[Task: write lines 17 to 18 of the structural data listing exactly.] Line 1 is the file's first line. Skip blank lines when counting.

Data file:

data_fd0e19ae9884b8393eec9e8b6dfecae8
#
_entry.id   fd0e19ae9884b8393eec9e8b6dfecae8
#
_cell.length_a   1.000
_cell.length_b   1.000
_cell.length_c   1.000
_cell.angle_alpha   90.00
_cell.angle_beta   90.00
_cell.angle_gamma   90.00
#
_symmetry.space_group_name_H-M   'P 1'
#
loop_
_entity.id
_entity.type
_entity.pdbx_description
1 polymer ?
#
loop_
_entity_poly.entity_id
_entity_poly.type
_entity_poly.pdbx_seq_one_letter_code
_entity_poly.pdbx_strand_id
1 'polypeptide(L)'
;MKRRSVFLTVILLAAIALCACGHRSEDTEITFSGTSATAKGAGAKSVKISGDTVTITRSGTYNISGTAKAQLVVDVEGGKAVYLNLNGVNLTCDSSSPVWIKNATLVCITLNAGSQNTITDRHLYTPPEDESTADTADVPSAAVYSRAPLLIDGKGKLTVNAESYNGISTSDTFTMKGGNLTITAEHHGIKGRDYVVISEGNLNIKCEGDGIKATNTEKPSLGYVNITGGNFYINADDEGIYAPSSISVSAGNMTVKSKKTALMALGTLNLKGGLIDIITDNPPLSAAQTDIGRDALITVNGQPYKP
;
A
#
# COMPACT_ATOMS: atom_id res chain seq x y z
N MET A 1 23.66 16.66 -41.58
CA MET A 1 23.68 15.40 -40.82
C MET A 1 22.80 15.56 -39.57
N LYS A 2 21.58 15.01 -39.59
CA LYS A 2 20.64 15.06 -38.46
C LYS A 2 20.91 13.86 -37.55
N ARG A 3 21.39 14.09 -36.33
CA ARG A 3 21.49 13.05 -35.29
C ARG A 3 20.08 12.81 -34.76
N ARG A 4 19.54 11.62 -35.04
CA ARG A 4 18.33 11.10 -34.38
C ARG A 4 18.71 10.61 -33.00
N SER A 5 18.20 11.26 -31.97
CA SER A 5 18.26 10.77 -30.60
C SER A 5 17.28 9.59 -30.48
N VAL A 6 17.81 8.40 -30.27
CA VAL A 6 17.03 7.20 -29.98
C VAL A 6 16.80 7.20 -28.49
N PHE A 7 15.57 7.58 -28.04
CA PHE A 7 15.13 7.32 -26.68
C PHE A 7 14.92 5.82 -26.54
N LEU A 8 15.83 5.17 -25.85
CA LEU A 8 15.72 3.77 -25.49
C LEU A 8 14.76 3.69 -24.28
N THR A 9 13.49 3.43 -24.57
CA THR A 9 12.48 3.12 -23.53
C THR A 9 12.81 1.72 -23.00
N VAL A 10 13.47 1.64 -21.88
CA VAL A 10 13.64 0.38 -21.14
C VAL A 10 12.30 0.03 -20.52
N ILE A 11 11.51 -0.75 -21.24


_entity.pdbx_description
1 polymer ?